Pete O’Neill, Executive Director at Cleveland Clinic Innovations and acting CEO of Custom Orthopaedic Solutions

How 3D printing is enabling medtech innovation, one layer at a time

Pete O’Neill, Executive Director at Cleveland Clinic Innovations and acting CEO of Custom Orthopaedic Solutions (Cleveland, OH), explains how 3D printing is helping his company develop and manufacture patient-specific stents that improve on existing designs.

Yes, you can, but should you? That is a good question to ask oneself at many personal and professional junctures. At Advanced Design & Manufacturing (ADM) Expo in Cleveland earlier this month, it came up a couple of times during a panel discussion devoted to medical 3D printing. The quasi-infinite possibilities of additive manufacturing have a profound resonance in the medtech space, and it’s easy (and fun) to extrapolate. Ultimately, though, the technology is worth pursuing only when it produces clear clinical and patient value, said Pete O’Neill, Executive Director at Cleveland Clinic Innovations and acting CEO of Custom Orthopaedic Solutions (Cleveland, OH), who participated in the panel. One project his company is involved with falls squarely on the “yes, you should” side of the ledger, according to O’Neill.

Pete O’Neill, Executive Director at Cleveland Clinic Innovations and acting CEO of Custom Orthopaedic Solutions (Cleveland, OH), speaking at ADM Cleveland.

He prefaced his discussion of the project with an overview of conventional airway stents. The generic devices do not conform to the curved shape of a patient’s airway, and pulmonologists typically customize the stent on site. “The result looks kind of Frankensteinish,” O’Neill told attendees as he showed one such modified stent on the screen. It definitely had a DIY look about it, and I would not have been surprised to see duct tape involved. Aesthetics aside, the stents do their job, O’Neill stressed. But a number of issues may affect the devices, including the formation of biofilm, the onset of severe halitosis and longevity—the stents last about two months, noted O’Neill.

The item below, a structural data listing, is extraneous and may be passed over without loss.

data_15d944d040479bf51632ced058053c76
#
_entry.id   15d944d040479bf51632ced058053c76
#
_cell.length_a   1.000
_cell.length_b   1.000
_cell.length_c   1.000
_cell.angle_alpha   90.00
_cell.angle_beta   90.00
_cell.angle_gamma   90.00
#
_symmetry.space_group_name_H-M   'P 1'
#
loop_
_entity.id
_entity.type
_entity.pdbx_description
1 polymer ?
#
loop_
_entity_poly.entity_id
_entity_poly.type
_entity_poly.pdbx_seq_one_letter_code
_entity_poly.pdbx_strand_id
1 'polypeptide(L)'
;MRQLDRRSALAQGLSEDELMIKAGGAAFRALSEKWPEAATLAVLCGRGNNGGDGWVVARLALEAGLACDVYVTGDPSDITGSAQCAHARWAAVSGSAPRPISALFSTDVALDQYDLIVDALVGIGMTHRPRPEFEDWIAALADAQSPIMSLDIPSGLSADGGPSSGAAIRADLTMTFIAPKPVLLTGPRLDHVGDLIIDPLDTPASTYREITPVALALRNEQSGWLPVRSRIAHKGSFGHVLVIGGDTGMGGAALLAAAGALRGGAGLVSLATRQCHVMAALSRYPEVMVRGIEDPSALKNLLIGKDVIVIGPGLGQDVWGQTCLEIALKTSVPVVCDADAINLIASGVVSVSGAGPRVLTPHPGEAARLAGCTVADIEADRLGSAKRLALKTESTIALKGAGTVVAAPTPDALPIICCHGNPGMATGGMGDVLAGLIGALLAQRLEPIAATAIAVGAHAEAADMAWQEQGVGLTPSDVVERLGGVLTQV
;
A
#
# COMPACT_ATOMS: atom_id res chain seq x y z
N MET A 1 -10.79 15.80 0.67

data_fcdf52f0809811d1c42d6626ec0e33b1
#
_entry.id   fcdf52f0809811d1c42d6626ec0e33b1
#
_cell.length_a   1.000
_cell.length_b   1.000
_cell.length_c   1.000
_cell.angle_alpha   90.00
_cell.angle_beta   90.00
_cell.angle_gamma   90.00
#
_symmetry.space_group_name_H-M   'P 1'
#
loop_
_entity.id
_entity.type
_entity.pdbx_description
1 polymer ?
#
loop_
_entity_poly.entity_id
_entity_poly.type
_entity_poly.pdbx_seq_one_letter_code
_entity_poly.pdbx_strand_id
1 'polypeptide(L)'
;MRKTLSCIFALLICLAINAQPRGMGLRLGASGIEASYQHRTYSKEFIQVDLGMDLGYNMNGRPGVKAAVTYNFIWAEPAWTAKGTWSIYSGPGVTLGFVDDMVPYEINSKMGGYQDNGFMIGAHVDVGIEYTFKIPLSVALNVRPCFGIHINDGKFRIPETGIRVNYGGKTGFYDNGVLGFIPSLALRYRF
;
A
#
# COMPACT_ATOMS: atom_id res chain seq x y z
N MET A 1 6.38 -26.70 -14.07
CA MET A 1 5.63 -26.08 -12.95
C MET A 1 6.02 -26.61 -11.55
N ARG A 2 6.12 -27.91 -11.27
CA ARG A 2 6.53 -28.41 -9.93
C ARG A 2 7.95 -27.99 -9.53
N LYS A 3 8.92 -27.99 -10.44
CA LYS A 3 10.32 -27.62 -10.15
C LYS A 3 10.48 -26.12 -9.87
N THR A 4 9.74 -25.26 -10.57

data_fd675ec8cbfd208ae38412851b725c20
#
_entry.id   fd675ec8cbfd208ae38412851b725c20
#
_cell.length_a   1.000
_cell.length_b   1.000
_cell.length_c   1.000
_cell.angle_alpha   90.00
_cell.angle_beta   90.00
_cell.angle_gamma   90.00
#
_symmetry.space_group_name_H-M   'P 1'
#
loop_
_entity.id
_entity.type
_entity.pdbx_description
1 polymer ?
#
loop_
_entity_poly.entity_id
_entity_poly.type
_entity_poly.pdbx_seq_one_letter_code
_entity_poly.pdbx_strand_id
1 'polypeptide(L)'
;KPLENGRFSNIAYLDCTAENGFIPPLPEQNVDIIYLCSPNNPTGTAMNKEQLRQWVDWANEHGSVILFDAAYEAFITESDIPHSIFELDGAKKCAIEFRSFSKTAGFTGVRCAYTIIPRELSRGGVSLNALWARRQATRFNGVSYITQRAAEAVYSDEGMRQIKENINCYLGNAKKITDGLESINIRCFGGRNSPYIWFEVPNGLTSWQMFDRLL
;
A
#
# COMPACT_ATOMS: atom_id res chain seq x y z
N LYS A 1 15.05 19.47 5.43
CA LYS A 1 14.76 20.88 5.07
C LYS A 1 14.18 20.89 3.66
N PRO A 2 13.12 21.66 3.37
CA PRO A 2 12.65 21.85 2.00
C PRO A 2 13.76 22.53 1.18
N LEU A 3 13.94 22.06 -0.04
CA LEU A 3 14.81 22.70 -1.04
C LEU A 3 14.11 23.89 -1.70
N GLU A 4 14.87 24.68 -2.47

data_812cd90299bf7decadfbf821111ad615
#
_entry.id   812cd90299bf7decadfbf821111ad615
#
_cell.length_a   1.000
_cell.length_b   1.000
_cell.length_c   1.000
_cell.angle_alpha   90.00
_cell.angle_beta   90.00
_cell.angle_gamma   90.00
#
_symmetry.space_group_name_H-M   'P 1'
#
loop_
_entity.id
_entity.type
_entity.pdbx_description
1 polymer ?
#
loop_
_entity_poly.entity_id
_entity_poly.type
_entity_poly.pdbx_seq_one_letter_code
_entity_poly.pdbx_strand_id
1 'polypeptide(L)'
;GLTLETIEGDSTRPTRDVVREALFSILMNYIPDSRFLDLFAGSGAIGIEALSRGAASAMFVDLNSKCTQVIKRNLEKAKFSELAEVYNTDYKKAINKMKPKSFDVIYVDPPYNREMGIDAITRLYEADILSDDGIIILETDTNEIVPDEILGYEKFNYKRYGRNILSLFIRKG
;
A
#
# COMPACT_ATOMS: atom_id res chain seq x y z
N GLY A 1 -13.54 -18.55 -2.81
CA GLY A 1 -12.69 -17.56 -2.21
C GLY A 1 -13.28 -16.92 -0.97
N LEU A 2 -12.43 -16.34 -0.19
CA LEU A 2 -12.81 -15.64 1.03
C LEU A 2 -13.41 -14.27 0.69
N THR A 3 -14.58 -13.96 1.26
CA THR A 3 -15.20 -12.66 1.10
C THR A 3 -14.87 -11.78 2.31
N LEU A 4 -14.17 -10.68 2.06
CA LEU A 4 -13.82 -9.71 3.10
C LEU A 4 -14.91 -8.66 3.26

Custom Orthopaedics has developed a stent—O’Neill did not overtly reveal the specific therapeutic purpose—that improves patient quality of life because it better suits individual patient anatomies and can be implanted for a longer period of time. By leveraging FDA’s compassionate use program, the stent has been implanted in three patients, and results show that it lasts for more than one year.

The company hopes to have 510(k) clearance from FDA by May 2018. It can go the substantial equivalence route, instead of the lengthier and more onerous premarket approval path, because it “is not a custom device, a term that has specific meaning within FDA,” stressed O’Neill. He went into further detail with PlasticsToday via e-mail.

“Under the Custom Device Exemption, a company can produce five devices per year of similar description. Despite our company name, supplying ‘custom’ devices is not part of our business. We provide ‘patient-specific’ devices, which are FDA-cleared devices produced to match a single patient,” said O’Neill. “FDA clearance for such a device includes defining worst case boundaries, testing at those boundaries and then producing the devices within those boundaries,” he added.

The manufacturing process is simple and well known in the medical manufacturing space, involving patient data captured via a CT scan and a 3D-printed mold into which silicone is injected to produce the stent.

Another panelist, Thomas Hughes, CEO of biomaterials compounder FibreTuff Medical (Toledo, OH), also had some news to announce: His company has just entered into an exclusive agreement with Keene Village Plastics (Barberton, OH), which will supply FibreTuff’s PAPC compounds for medical 3D printing

FibreTuff has developed a cellulose thermoplastic alloy for medical applications that is compatible with 3D printing, injection molding and extrusion. The PAPC compounds, comprised of polyamide, polyolefin and cellulose, have passed cytoxicity and skin irritation studies and reportedly have lower specific gravity and water absorption than highly engineered compounds. Orthotic and prosthetic devices are the initial targets, said Hughes at ADM Cleveland.

The material soon will undergo testing for USP Class VI approval and, if successful, the companies will explore other medical applications. Speaking to Toledo newspaper the Blade, Hughes suggested that PAPC could find applications in medical implants involved in spinal, trauma and sports medicine, a $40 billion market, according to the Blade.

In a related development, the Ohio Manufacturing Extension Partnership affiliate for northwest Ohio (CIFT) announced on March 13 that FibreTuff was working collaboratively with JuggerBot3D, a maker of 3D printing systems; the Mercy Health St. Vincent Medical Center; and several other companies to further develop the technology.

To promote the initiative, JuggerBot3D showcased a 3D-printed prosthetic leg it produced for a company executive's three-legged dog.  

Rebecca Singer, CIFT President and CEO, said that the companies involved will work on refining and qualifying materials formulas, designing and printing products, and developing prototypes for “smart” devices that incorporate tiny electronic sensors added during the manufacturing process, according to the Blade.

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